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We had a Jeep Liberty that literally fell apart in the 2 years that we owned it. I wish I had stripped off the plastic kick plate (?) when we first got the thing. Here in North Central Vermont the plastics totally wrecked the rocker panels and made our Liberty a junkyard ornament. So now we have a 2004 Toyota Highlander. It came from a warmer Southern climate and was well cared for. It is a Limited version and has all the goodies including heated seats and a sun/moon roof. All we wanted was a good car with a clean body that wasn't about to die. 

I'm still learning about the Highlander so I am not exactly sure how this SUV qualifies as a 4x4, but that's what the tag says. So far we have gotten 17.5 MPG with combined driving so I'm a little confused as to why a 3.3 L V6 gets that kind of fuel mileage if not for the weather we've had and the use of 4x4 as needed. We've had it for about a month now and it rides like a cloud on pillows compared to the Liberty. I'm also glad to have room for my knees. If you have never had a Jeep Liberty, and you have the chance to drive one, give it a try. You'll appreciate your vehicle that much more. I suppose after 2 years you get really tired of things like that.

I'm not sure if Moses would allow a Highlander addition to this sight, but it would be interesting to know what has been tried and what has been accomplished with the Highlander 4x4. If you drive one, let me know what you think, and about its longevity. Ours has just over 103,000 miles on it now. I can't wait to drive it this summer without the heated seats on.

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BadDriver4x4, you just opened the first discussion on the Highlander and prompted a new sub-forum entry.  Your preowned 2004 Highlander sounds like a wise buy...Let's trust that you've started something by opening the conversation here.  Perhaps more Toyota SUV owners will jump into the discussion about their all-wheel drive vehicles!  For those unfamiliar with the Highlander, this press-type photo should provide insight:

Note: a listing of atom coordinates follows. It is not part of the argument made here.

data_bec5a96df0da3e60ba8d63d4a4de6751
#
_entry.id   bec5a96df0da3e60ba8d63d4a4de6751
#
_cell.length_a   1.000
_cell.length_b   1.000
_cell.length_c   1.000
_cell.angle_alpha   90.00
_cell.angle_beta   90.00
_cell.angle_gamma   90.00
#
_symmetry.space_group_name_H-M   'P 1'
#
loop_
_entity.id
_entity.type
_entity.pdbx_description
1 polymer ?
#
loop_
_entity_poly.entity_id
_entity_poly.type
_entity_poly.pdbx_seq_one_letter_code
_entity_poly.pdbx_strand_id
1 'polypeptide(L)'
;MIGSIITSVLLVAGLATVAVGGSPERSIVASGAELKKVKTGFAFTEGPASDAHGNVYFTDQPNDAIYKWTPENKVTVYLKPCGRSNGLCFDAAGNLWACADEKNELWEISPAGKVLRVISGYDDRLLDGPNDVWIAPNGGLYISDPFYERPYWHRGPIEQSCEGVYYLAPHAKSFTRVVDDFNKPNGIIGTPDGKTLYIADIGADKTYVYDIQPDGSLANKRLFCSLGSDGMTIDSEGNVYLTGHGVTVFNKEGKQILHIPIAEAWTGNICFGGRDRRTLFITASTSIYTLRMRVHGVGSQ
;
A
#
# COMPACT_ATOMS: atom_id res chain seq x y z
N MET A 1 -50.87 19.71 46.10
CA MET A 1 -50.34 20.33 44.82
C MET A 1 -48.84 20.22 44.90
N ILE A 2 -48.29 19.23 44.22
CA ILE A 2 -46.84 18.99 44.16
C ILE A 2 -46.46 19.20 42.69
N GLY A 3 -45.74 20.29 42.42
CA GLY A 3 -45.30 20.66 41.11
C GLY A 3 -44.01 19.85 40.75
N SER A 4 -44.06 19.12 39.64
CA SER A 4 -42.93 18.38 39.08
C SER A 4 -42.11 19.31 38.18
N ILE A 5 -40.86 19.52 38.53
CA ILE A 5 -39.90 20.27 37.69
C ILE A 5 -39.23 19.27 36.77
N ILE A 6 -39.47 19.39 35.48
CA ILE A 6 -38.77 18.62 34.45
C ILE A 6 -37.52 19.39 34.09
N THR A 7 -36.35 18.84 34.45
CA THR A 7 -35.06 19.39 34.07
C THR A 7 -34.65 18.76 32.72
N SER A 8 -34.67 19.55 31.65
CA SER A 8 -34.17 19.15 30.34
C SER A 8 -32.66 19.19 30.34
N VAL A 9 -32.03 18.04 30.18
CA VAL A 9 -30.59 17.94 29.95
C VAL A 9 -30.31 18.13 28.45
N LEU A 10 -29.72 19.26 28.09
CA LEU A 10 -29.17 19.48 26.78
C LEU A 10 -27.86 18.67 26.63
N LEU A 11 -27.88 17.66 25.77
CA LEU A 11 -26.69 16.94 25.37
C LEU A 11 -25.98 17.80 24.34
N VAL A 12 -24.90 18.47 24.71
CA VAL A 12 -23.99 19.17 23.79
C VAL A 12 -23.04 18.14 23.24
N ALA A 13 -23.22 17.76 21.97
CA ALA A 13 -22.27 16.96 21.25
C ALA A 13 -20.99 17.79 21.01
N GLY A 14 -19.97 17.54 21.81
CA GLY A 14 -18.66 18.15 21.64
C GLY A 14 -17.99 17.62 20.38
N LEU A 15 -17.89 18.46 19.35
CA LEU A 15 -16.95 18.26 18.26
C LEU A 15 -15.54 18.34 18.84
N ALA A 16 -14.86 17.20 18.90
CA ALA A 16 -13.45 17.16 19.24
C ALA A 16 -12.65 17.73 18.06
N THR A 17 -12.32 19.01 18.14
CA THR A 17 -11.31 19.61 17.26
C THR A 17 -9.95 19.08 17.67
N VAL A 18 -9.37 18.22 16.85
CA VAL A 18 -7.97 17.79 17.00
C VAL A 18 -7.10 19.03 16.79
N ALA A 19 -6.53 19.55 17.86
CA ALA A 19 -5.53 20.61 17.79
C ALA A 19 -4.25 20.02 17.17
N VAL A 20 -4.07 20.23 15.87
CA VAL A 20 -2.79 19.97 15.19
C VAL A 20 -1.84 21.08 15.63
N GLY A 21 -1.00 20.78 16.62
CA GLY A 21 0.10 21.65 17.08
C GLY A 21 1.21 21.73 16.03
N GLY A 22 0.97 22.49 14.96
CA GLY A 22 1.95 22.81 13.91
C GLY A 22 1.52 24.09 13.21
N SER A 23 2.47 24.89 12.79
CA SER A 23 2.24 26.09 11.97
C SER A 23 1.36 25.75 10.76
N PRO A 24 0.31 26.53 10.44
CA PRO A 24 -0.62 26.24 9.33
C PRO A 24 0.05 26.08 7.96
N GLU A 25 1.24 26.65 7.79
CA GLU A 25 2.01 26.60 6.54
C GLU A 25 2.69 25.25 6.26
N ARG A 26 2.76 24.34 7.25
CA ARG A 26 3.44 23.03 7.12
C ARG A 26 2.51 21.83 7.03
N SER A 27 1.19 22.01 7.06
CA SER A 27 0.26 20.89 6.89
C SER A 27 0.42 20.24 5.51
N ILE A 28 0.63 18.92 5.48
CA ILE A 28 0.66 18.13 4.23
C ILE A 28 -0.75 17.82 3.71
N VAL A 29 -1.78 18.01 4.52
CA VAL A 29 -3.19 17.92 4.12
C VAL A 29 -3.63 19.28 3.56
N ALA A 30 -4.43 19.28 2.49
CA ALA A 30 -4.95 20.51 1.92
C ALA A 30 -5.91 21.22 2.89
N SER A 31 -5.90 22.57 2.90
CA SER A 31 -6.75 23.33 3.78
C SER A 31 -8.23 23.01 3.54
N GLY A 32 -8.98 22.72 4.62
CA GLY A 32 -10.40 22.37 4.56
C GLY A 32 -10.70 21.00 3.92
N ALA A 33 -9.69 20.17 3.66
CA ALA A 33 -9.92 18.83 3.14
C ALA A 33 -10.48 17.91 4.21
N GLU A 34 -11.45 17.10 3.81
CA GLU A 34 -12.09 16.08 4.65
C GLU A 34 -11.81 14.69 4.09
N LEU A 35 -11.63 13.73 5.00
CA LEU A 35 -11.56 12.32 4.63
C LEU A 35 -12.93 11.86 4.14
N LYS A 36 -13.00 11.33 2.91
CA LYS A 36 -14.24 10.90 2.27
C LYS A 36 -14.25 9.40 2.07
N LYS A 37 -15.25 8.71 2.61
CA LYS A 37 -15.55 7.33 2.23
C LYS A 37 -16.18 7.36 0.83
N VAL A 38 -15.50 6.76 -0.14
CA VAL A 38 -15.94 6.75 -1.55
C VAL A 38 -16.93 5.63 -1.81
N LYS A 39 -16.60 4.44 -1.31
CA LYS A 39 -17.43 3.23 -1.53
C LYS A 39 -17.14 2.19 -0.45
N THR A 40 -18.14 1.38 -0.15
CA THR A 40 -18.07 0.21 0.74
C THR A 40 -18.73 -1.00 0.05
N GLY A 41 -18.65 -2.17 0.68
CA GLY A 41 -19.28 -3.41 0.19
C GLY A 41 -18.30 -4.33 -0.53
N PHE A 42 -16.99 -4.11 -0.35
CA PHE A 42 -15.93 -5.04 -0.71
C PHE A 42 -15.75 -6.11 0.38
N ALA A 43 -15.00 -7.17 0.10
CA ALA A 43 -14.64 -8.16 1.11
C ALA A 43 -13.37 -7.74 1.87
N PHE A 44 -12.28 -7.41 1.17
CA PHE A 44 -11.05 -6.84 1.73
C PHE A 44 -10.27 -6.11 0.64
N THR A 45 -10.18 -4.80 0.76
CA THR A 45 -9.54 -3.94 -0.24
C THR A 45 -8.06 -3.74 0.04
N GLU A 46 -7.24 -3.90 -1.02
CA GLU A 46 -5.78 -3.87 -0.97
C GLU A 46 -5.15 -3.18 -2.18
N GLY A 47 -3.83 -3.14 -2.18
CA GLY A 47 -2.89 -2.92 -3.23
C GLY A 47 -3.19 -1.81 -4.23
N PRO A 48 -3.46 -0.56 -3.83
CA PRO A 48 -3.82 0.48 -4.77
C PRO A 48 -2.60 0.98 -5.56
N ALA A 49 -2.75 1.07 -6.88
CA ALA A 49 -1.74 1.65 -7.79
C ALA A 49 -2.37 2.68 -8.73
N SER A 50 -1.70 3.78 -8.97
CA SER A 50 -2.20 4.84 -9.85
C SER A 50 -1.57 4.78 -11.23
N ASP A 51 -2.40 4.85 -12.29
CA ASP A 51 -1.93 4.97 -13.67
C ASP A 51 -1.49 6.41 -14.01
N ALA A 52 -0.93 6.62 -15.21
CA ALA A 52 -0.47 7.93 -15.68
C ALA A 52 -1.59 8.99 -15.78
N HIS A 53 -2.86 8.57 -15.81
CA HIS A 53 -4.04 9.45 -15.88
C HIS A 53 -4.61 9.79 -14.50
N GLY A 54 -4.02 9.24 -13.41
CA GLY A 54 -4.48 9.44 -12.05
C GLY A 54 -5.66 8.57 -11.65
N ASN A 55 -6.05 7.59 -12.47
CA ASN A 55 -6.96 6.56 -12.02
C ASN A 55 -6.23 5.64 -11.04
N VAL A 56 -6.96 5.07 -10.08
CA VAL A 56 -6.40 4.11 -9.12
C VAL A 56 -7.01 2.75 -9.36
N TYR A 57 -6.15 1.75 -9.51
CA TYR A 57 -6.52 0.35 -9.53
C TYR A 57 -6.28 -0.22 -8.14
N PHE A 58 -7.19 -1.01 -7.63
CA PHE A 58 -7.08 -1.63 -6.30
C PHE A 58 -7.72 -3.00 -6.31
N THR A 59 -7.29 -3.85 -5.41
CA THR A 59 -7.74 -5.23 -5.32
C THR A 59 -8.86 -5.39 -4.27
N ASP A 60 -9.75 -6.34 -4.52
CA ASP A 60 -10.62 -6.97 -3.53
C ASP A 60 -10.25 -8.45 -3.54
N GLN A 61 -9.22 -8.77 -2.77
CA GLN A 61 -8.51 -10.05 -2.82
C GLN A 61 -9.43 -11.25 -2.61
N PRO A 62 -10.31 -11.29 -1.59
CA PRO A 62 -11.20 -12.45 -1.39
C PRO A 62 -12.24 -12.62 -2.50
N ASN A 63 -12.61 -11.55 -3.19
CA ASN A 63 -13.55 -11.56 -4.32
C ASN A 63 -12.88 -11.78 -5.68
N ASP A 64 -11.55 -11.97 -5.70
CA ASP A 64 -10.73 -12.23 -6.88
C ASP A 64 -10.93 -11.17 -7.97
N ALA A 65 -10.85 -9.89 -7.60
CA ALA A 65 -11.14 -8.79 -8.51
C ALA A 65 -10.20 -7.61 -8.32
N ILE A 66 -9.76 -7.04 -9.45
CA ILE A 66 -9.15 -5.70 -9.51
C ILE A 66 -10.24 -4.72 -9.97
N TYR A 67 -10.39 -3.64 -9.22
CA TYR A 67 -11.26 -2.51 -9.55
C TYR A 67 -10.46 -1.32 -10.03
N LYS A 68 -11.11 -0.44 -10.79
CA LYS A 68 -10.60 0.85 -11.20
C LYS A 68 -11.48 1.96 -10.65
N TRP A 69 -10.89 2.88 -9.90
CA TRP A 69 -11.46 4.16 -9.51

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As a confession, we bought a new Jeep KJ Liberty in 2002.  My wife actually liked some of its features and its driving ease.  There were minuscule signs that Daimler's German engineering was present when the Liberty came to life. 

I was out from under the ether of the new car smell within the first 10,000 miles.  The Liberty had it's share of recalls and could frighten a seasoned driver with its scary handling in a crosswind with a cargo rack on top.  One round of spark plug changing on the 3.7L V-6 convinced me this was not a reasonable vehicle to service.  It took tricks I had acquired in a lifetime of wrenching to remove and install the plugs.  They fit at the inside (intake manifold side) of the cylinder heads:  My tip for anyone changing 3.7L spark plugs is to use a piece of rubber fuel hose to hold the plug ceramic and start the threads;  this will reduce the risk of cross-threading the spark plugs at this awkward position!  Vacuum around each spark plug before removing the plugs to prevent debris from falling into the cylinders.

Convinced that this car-like 4x4 was not our cup of tea, by 2004 we were ready to part company with the Liberty—and willing to take the expected depreciation bath.  Sale of the vehicle led to purchasing our Dodge Ram 3500 4x4 Quad-Cab (see the Member Photo Gallery), quite a contrast with its Cummins turbo diesel.  Bought new (see my "Speaking Out!" blog for insights into what I think of buying new vehicles today), the Ram is a keeper at 165K miles. 

On a go-forward, we're perfectly content to buy and drive preowned vehicles.  Over 80% of our vehicles have been preowned.  All vehicles become "used" when they roll over the dealership's curb with a temporary registration on the windshield and a paper plate.

Pleased that you like your Highlander...Toyota quality!

Moses

 

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